Presenting Science: A practical guide to giving a good talk

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'Giving a talk' is one of the most important ways in which we communicate our research. The 'talk' covers everything from a ten-minute briefing on progress to a handful of colleagues, to a keynote address to a major international conference with more than a thousand delegates. Whatever the occasion, the aim is the same - to get the message across clearly and effectively. At the same time, presentational skills are becoming more important in all walks of life - and presenting science has particular issues. Our aim is to equip the reader with the basic skills needed to make a good presentation, and our approach is pragmatic, not dogmatic. We emphasise four points:

- The goal is to communicate the science to the audience.
- The speaker is responsible for everything that appears, and does not appear, on each slide.
- The structure and appearance of the presentation are part of the communication process.
- There is no standard way of doing things.

Giving a good talk on science is a skill that can be learnt like any other: in this book we take the reader through the process of presenting science to a wide variety of audiences.

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Editorial Reviews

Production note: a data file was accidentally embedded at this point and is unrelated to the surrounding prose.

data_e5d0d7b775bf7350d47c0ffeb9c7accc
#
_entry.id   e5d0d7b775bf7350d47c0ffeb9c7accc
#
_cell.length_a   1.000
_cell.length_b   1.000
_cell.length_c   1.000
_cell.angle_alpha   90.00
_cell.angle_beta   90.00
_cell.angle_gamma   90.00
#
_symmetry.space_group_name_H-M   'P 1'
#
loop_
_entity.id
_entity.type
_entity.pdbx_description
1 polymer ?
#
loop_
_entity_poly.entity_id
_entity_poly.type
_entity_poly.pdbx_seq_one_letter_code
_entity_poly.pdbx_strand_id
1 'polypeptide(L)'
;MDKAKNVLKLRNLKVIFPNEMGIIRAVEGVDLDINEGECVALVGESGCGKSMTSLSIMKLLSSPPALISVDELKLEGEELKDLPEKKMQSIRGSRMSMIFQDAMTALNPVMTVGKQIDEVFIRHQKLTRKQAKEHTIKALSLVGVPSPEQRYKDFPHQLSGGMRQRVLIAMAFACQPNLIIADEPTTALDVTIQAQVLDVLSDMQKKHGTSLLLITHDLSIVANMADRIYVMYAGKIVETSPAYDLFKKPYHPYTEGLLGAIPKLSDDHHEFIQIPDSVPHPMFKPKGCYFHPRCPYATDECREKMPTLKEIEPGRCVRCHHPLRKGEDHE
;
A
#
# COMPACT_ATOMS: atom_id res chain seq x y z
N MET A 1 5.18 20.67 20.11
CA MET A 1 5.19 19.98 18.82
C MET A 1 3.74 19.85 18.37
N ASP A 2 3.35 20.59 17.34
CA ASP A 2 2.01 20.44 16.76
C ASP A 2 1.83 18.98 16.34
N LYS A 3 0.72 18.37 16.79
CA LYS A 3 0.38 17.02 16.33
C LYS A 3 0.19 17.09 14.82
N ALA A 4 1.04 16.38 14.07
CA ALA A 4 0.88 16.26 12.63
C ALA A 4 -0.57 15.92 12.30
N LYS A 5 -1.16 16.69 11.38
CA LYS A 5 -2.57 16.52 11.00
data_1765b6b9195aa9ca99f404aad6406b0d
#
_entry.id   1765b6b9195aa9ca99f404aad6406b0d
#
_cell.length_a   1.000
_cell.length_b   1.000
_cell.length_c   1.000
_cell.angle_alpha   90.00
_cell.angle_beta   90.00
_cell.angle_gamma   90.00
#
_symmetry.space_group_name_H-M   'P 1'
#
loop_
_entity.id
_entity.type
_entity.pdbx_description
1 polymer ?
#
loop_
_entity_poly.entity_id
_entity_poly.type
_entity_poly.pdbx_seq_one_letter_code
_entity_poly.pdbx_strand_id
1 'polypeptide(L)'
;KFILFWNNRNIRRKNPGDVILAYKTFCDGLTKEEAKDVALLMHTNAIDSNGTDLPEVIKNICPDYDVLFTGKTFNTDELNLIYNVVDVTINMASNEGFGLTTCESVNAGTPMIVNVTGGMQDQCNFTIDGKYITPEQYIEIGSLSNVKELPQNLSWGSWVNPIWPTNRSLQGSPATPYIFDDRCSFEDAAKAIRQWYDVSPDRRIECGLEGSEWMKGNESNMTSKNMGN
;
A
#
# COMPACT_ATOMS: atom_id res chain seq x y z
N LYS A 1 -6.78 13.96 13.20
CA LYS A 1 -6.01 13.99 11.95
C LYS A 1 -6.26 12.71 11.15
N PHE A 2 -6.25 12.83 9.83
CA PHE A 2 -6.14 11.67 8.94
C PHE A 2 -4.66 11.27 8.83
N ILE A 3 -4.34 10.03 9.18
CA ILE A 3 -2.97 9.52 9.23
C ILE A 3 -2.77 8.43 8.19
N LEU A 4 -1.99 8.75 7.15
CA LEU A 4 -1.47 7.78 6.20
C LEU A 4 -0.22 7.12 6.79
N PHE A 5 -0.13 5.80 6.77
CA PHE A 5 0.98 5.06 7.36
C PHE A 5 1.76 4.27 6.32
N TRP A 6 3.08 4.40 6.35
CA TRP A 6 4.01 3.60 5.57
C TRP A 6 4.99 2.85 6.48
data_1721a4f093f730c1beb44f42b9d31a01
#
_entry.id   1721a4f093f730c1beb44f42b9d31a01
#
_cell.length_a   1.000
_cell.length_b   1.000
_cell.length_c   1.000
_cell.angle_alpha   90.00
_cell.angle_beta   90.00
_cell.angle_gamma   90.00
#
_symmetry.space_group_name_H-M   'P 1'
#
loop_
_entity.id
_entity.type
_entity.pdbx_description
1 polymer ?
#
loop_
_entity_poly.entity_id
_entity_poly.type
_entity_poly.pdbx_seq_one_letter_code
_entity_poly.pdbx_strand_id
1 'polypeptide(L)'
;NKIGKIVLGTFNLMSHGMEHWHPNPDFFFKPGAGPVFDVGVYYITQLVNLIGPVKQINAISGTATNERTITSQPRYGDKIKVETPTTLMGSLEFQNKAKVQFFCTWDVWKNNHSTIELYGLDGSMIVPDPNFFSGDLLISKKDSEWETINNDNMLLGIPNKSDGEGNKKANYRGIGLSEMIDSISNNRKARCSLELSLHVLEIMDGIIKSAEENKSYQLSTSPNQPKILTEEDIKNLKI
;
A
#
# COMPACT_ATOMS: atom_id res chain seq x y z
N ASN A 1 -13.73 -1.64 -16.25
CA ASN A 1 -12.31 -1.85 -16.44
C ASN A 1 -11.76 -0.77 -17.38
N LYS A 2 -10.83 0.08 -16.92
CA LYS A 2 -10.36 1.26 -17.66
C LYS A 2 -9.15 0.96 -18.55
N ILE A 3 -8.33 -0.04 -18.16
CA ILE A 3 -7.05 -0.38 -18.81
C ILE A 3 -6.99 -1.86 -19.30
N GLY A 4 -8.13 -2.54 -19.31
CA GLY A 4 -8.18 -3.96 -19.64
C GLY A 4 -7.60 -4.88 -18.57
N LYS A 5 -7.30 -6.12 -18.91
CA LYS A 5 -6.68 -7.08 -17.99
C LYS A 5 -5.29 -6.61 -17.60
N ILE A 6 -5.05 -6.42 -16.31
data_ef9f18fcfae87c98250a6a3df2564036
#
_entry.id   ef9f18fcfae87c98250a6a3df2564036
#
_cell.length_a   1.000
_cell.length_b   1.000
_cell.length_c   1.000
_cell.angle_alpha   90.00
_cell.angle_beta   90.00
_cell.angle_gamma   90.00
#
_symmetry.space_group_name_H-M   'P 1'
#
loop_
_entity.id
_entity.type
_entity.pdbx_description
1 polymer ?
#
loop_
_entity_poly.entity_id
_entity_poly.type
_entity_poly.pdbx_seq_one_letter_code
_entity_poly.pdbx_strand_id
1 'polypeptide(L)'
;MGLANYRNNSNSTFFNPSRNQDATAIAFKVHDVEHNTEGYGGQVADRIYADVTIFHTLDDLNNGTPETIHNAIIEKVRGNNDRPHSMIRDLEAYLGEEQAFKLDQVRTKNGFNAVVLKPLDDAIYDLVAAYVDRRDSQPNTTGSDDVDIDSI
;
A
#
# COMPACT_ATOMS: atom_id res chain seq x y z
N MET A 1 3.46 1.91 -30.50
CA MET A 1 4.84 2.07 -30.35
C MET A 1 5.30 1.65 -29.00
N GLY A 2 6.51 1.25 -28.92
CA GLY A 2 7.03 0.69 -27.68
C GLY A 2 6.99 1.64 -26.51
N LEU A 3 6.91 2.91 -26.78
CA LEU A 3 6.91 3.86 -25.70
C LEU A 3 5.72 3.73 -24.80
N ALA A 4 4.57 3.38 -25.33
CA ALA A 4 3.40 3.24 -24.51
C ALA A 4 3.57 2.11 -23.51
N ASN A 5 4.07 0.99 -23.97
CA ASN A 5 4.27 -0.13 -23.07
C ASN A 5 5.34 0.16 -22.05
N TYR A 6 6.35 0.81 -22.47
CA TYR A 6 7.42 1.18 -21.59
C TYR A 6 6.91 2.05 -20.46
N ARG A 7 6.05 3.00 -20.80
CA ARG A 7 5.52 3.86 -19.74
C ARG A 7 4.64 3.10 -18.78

From the Publisher
"Issever and Peach deserve high praise not only for producing this book, but also for recognizing that communication skills are important enough to be taught to science students."—CERN Courier
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Product Details

  • ISBN-13: 9780199549092
  • Publisher: Oxford University Press, USA
  • Publication date: 2/22/2010
  • Pages: 136
  • Product dimensions: 6.60 (w) x 9.60 (h) x 0.40 (d)

Meet the Author

After completing her Ph.D in Dortmund, Germany, Cigdem Issever worked as a Post-doctoral researcher at University of California Santa Barbara, and as a Departmental Lecturer at the University of Oxford before being appointed University Research Lecturer in 2007 with the University of Oxford.

After completing his Ph.D. in Edinburgh, Ken Peach worked as a University Demonstrator, Post-doctoral researcher, SERC Advanced Fellow and Research Officer at Edinburgh before being appointed Reader in 1992. In 1996 he was awarded a Personal Chair in Particle Physics Experiments, and moved to CERN as Deputy Leader of the Particle Physics Experiments Division, CERN. Two years later, he became Director of Particle Physics at the Rutherford Appleton Laboratory in Oxfordshire, and in 2004 also assumed responsibility as Director of e-Science. In 2005, he moved to the University of Oxford and Royal Holloway University of London, as Director of the John Adams Institute for Accelerator Science.

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Table of Contents

1. Introduction
2. Structure of the Presentation
3. Identifying the Context of the Presentation
4. Style
5. Preparation and Presentation
6. Concluding Remarks
Appendix A: Presenting Complicated Equations - A Worked Example
Appendix B: Some Powerpoint Tips
Appendix C: Meeting the Media

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